• The "Special instructions" field in the metadata as the "Instructions" field is a simple text field. There is certainly no common ground between this field and the original URL at least not one we can find, maybe they are even created randomly. But likely Facebook have associate this kind of string to each image in order to trace the source from a database also containing original URL. Sadly without this database...Christian Ferrer (talk) 19:21, 28 April 2016 (UTC)
  • Pictogram voting comment.svg Comment If there is no doubt that the images containing that character string passed through Facebook, that's mean they were previously published, that's mean we need permissions, that's mean the ones without permissions should maybe be deleted even if we don't find additional evidences that the presence of this specific string....Christian Ferrer (talk) 20:27, 28 April 2016 (UTC)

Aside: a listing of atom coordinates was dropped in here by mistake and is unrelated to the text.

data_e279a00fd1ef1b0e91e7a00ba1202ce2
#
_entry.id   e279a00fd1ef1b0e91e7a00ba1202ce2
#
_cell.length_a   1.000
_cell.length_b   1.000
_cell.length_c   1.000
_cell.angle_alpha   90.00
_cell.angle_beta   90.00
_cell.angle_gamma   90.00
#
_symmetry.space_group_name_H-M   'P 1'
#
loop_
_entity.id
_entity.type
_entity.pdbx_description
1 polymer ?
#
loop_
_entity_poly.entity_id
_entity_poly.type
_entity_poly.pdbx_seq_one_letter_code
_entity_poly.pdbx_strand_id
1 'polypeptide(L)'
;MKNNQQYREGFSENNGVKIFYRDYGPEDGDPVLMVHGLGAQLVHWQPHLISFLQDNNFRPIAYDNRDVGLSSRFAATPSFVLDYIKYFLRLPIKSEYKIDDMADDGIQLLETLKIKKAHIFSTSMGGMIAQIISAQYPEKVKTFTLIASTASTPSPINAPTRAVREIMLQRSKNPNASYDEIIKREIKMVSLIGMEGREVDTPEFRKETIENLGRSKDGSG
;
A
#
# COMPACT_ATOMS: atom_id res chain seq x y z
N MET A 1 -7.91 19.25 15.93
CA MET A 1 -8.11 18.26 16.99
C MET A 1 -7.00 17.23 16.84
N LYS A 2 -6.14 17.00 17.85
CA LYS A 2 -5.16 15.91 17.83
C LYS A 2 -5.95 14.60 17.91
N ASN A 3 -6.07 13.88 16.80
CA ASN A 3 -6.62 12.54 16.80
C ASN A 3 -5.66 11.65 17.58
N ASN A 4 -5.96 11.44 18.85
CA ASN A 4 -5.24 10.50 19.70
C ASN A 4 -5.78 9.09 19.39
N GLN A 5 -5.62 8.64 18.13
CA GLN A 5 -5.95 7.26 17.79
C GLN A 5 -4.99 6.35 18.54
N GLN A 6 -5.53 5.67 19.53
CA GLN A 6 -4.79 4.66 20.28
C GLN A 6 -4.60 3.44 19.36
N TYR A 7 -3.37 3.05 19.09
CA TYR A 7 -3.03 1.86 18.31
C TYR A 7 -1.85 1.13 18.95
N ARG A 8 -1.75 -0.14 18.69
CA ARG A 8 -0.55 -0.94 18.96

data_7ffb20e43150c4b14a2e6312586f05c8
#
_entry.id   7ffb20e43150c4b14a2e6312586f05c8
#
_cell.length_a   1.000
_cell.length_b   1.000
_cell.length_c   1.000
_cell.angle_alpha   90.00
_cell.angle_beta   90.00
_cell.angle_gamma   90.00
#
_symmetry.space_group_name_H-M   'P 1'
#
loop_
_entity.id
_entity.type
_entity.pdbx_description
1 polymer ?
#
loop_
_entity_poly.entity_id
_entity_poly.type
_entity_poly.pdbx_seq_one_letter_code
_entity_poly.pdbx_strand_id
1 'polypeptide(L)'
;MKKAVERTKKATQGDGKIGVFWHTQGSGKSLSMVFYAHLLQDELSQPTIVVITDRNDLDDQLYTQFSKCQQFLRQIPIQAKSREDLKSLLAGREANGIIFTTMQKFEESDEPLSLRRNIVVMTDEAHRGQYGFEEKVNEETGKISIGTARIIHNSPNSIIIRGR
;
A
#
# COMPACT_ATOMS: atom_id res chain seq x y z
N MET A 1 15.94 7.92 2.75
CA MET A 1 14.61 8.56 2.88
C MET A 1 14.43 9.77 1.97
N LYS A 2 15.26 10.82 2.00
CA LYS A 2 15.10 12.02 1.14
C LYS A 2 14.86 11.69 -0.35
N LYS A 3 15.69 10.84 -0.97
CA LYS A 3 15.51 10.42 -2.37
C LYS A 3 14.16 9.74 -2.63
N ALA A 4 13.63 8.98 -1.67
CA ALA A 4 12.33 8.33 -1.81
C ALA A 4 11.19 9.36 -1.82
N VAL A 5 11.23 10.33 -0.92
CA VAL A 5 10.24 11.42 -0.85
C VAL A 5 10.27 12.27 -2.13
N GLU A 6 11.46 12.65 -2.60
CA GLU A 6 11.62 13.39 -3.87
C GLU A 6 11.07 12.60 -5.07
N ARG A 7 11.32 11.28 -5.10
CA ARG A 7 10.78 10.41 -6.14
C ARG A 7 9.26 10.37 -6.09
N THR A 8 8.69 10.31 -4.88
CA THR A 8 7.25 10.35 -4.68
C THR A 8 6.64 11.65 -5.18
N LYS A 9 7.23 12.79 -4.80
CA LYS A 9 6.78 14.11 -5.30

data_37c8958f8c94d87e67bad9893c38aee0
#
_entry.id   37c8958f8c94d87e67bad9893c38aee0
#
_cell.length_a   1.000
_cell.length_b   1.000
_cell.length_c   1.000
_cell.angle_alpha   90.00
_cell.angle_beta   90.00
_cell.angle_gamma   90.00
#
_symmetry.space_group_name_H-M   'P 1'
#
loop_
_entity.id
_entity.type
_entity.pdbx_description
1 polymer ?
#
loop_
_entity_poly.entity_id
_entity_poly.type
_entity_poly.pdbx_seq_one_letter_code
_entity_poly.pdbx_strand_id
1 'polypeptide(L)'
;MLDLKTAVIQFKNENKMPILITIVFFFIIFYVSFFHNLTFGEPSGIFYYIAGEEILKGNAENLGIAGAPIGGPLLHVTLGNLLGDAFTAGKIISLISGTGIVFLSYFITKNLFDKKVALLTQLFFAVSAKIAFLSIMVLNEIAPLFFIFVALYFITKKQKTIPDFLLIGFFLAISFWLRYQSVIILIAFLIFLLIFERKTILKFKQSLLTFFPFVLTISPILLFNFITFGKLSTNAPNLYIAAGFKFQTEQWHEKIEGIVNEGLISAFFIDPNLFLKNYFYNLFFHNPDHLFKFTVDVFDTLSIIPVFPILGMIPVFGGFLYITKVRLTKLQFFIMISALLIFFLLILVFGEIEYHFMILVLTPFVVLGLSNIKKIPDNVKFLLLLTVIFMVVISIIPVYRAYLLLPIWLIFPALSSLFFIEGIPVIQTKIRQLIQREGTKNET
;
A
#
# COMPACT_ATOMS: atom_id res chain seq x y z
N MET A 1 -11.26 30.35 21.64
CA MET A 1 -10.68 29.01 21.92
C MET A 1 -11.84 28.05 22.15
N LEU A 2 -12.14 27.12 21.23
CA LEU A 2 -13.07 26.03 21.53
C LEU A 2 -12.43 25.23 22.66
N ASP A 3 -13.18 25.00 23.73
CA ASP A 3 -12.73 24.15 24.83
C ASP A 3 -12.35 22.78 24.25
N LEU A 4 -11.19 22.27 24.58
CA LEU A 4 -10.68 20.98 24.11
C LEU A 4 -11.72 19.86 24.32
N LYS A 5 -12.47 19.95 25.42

• I'd have to guess it is "Facebook Metadata". The value is hexadecimal data. There are too many zeroes in there for it to contain a long ID string directly, but it's not clear what the values are (a quick search didn't turn up anything). I think that is a very clear indicator the image was copied from Facebook though. Carl Lindberg (talk) 20:30, 28 April 2016 (UTC)
@Clindberg: FBMD = "Facebook Metadata" --> indeed, makes more sense than "Facebook Multimedia" (per above). Also mentioned via (example) ("Hm, looks like hex but it's something else... Not binary..."). There, the cited FBMD code was also used for a comparism query via See also this post and this FBMD string analyzer (whatever this means...)
14.081 affected uploads since 01.01.2016 (to 27.04.2016), including also Flickr reviewed files like File:-Porto (24601390960).jpg ("FBMD23000968010000394b0000d6610000b3720000216301004cc701001c38020037a7020016050300259b0300"). I am rather at a loss what to do now... Gunnex (talk) 22:34, 28 April 2016 (UTC)